Even if the modified program fails to crash and fails to trigger the anomaly detector, there's no way to prove that the program still works as intended. For example, suppose the fix of an overflow also elides the initialization of some other variable, which results in data corruption? How is that better than an overflow/crash?
The approach is valuable even if you can't prove the program still works as intended (which is impossible in general). The goal is to have a program that works a bit better than it would without ClearView.
For example, the unmodified web server may have a buffer overflow that can lead to the system being hijacked. ClearView modifies the program so that a connection is prematurely dropped, but hijacking is prevented. Neither behavior was what was the programmer intended, but we've taken a serious bug and replaced it with a minor bug. That's valuable.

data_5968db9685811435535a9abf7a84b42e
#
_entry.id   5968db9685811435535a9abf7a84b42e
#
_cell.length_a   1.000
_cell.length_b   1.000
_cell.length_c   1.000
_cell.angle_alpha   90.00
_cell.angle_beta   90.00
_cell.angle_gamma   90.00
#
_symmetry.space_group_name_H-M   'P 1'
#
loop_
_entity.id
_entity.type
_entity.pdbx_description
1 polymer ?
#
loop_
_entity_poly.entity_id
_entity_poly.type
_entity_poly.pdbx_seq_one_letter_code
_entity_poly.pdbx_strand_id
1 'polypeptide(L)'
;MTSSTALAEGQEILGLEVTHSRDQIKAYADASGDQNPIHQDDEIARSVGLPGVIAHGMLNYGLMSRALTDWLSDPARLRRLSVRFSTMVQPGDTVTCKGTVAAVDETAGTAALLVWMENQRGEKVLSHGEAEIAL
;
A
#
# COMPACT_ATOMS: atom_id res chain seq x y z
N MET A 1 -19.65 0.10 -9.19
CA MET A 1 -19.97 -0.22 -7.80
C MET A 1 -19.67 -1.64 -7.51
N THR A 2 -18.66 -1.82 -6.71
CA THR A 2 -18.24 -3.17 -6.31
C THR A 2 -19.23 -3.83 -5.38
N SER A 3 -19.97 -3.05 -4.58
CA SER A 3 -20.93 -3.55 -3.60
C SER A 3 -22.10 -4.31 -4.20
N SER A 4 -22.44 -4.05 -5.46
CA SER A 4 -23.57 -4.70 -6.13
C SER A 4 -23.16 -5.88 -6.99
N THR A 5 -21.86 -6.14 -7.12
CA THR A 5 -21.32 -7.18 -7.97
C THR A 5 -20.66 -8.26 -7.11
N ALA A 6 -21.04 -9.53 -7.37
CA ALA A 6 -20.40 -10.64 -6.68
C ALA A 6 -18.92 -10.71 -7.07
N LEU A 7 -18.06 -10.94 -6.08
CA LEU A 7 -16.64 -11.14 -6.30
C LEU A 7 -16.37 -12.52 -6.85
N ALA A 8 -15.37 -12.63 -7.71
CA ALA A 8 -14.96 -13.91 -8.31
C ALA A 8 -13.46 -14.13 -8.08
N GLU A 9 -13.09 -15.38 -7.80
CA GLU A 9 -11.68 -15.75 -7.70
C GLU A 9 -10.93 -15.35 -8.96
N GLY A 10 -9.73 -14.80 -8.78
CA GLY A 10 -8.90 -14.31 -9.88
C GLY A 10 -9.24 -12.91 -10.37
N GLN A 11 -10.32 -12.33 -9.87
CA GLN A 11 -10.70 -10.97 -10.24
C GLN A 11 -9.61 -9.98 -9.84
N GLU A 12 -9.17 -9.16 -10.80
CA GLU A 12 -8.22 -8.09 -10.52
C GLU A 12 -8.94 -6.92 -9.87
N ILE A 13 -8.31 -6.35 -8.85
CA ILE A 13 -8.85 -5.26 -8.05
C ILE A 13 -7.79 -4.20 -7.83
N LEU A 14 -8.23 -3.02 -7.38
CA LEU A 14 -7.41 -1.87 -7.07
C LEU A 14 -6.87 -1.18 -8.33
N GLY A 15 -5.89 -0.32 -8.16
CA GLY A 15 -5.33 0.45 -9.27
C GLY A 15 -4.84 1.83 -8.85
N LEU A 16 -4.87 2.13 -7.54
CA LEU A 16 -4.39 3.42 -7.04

The real issue is whether the modifications do in fact make the program work a bit better. Rinard's experiments indicate that they do, at least for the applications used in the experiments.